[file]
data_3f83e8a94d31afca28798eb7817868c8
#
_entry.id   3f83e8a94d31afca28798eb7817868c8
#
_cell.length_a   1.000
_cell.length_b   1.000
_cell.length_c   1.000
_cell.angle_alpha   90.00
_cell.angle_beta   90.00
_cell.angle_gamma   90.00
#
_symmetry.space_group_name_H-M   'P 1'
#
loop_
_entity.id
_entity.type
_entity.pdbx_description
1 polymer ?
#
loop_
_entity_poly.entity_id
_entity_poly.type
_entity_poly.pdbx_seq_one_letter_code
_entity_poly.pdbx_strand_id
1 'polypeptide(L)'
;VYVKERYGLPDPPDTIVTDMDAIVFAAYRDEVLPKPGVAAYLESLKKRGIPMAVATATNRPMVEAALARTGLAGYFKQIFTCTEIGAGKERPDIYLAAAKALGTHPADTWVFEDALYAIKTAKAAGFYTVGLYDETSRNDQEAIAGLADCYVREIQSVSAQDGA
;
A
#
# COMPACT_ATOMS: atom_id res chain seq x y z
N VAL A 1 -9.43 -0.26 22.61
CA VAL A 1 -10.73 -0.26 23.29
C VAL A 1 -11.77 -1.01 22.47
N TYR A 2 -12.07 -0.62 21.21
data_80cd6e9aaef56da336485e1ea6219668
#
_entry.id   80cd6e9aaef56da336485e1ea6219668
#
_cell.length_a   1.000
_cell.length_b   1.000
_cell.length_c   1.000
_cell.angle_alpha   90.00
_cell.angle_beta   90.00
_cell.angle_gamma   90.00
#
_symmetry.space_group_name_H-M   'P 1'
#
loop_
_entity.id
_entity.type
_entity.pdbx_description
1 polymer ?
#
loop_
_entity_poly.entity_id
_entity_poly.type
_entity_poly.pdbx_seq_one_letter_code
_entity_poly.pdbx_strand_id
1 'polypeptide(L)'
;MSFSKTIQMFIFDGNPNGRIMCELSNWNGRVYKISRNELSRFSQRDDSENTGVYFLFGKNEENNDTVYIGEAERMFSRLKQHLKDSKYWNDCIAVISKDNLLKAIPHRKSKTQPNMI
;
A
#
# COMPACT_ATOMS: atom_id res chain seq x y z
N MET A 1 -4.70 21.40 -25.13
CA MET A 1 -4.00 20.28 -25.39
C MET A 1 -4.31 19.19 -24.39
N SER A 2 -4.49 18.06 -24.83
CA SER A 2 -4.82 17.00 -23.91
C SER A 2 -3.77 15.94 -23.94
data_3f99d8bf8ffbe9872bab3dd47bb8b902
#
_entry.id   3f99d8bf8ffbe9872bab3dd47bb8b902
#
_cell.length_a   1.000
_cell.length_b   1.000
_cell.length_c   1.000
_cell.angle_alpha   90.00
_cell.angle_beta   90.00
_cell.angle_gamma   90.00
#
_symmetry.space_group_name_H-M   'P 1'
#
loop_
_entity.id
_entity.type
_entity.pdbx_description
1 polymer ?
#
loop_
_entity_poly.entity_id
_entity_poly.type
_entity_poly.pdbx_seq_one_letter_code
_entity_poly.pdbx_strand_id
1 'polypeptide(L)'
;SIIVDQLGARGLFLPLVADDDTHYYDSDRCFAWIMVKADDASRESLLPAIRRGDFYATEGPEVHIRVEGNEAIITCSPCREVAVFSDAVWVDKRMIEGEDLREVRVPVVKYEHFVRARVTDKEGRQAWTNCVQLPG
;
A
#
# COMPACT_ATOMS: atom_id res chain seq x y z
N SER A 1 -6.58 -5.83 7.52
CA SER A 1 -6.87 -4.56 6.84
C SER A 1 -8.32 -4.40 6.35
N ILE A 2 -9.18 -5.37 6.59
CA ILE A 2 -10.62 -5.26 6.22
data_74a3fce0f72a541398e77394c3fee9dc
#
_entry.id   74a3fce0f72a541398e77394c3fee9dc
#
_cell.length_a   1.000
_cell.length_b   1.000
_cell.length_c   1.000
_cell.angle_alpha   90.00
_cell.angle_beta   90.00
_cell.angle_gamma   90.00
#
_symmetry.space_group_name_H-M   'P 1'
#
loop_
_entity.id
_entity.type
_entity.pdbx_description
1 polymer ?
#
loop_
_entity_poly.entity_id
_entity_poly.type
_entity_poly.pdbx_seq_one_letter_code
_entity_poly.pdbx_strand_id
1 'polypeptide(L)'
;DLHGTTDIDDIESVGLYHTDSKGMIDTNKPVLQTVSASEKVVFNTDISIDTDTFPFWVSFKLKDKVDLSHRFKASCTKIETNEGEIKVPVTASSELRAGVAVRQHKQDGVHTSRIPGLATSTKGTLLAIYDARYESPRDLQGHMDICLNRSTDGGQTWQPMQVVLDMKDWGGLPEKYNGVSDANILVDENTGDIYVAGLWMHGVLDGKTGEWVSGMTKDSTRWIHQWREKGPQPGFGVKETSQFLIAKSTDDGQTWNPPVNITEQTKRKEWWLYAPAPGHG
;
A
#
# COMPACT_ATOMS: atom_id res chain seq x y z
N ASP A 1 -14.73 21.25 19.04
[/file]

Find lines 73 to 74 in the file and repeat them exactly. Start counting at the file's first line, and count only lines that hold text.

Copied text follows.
_entry.id   3f99d8bf8ffbe9872bab3dd47bb8b902
#